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Aggressive Design Services Inc.

Specializing in 3D Progressive Die design

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Hello, my name is James Miktuk, founder and president of Aggressive Design Services, and welcome to my website.

Just to give you a little background about myself, for a little over a decade, I worked as a journeyman die maker at a few northeast Ohio tool & die shops. This was during an era that was just beginning to see the use of the WEDM machine to assist in the construction of dies. In other words, I was still having to form grind and piece sections together to construct tools. It was also necessary, as a die maker, to sketch my own detail drawings onto a sketch pad and calculate various angles and lengths using my little trig book. I’m not sure I could find a little trigonometry book now. My have times changed.

I started to design progressive dies on the board in 1988. They were primarily automotive dies, some up to 144” long. Fortunately, I had a drafting table that was 12 feet long. Two years later, I implemented Computer Aided Drafting (CAD) into the progressive die design process. I believe the computer that I started with was a IBM 386 machine with a whopping 1 MB of memory. It's hard to believe at the time that this was faster than drafting dies on the board.

In 1992, I founded Aggressive Design Services, designing stamping dies for area tool & die shops and stamping houses.

Initially, all the designs were created in 2D with AutoCAD. The designs were looked very similar to the designs I created on the board except now drawings could be plotted out in color. The main benefit of the 2D design was all the lines and arcs were precisely positioned allowing for direct use to create WEDM tool paths, now the standard for die construction. Copying and pasting objects also allowed for much quicker designs.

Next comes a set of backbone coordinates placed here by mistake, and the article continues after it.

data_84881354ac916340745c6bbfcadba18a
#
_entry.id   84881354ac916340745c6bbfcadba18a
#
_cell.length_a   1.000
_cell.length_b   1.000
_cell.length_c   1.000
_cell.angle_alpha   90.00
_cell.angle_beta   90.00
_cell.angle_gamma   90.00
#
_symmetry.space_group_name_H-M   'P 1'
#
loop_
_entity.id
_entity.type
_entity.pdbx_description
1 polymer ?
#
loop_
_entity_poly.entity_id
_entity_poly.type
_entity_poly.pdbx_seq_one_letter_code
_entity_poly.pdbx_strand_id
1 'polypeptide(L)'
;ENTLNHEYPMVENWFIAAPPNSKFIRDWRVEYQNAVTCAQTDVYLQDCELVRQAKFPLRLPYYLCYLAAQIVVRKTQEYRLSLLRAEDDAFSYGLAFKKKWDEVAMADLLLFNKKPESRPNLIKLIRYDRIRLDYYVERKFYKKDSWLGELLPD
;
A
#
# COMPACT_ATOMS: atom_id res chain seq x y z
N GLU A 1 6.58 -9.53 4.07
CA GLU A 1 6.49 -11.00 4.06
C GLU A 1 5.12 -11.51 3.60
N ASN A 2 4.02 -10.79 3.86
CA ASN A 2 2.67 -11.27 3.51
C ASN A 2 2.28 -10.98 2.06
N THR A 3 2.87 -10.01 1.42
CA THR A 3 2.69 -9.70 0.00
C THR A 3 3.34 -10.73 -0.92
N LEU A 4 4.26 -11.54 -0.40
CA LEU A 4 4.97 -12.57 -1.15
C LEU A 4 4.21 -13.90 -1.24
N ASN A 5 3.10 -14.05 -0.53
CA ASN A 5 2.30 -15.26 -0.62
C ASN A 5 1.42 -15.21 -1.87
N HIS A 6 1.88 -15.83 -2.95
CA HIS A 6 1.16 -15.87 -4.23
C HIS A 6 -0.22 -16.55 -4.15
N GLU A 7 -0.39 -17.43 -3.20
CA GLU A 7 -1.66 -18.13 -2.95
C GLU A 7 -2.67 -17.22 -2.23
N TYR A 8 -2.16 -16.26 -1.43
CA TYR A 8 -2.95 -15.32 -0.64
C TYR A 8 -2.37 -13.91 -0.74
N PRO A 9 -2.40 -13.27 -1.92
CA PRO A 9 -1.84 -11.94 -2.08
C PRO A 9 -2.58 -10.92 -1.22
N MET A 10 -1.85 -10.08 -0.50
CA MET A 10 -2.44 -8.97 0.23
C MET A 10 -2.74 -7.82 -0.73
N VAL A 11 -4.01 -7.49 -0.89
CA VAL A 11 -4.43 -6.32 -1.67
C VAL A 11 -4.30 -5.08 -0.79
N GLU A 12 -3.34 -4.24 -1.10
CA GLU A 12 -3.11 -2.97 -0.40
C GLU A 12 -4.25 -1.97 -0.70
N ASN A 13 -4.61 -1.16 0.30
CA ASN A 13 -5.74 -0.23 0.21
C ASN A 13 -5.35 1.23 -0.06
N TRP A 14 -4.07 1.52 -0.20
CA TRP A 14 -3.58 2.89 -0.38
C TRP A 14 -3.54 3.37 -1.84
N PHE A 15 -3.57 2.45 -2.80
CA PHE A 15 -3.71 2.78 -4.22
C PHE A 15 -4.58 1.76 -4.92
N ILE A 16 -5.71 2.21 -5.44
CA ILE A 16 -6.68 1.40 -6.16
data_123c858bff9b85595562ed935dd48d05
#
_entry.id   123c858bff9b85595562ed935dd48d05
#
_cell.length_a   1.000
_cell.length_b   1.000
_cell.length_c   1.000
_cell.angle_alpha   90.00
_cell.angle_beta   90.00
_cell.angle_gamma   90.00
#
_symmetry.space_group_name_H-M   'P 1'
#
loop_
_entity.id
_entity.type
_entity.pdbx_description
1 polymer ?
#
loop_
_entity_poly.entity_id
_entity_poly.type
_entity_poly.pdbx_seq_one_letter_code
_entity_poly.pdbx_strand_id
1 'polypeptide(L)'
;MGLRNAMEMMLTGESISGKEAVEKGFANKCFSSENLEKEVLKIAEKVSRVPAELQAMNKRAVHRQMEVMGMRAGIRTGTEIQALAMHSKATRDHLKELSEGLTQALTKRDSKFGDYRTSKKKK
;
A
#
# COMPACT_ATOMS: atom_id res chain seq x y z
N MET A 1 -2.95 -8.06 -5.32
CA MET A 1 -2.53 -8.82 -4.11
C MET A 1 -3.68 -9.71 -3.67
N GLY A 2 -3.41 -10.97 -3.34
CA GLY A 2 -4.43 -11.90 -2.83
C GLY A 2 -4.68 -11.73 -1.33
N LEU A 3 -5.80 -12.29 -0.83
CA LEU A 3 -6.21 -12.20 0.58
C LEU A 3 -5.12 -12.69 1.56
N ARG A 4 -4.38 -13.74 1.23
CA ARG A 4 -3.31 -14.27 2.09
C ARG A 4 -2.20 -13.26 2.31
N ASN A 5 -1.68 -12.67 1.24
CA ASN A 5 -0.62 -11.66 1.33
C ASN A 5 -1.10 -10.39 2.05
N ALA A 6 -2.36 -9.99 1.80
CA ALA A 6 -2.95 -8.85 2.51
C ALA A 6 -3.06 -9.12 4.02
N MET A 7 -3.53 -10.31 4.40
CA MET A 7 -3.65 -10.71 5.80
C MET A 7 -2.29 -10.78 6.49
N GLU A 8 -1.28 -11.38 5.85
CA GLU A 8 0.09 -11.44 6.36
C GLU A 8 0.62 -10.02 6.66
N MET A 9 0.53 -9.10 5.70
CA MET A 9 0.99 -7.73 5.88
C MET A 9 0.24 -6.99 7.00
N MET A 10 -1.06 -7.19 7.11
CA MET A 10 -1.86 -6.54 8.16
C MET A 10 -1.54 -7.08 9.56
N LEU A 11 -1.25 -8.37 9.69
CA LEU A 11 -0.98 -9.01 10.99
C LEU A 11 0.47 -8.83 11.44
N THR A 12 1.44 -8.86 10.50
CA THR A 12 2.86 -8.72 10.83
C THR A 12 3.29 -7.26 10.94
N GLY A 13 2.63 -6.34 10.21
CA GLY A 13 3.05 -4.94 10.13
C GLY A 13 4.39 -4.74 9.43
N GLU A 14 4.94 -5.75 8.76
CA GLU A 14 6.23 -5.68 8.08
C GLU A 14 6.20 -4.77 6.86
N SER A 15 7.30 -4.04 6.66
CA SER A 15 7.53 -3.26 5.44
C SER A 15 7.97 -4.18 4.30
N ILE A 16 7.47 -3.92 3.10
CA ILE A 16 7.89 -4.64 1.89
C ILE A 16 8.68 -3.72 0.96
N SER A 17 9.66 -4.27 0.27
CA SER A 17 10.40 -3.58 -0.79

In 1995, I acquired a revolutionary 3D design software which set the standard for all others, SolidWorks 95. With 3D die components, details could be precisely CNC machined. No longer were wooden models and plaster Keller aids required to machine complex surfaces. Although due to computer hardware limitations, only a few of the more complex components were designed in 3D. The bulk of the design was still created with AutoCAD.

The past few years have seen enormous strides with both computer hardware and software. Now, the resources are available to design the entire die in 3D quickly and economically. The benefits of this are numerous.

Although designs are created with state of the art 3D software and techniques developed over years of use, 2D design work can still be provided. This is particularly helpful when working with legacy designs which require a revision change.

I have designed several hundred dies over the past twenty years ranging from small electrical clips to large automotive framing members. This experience translates into reliable designs based upon proven techniques.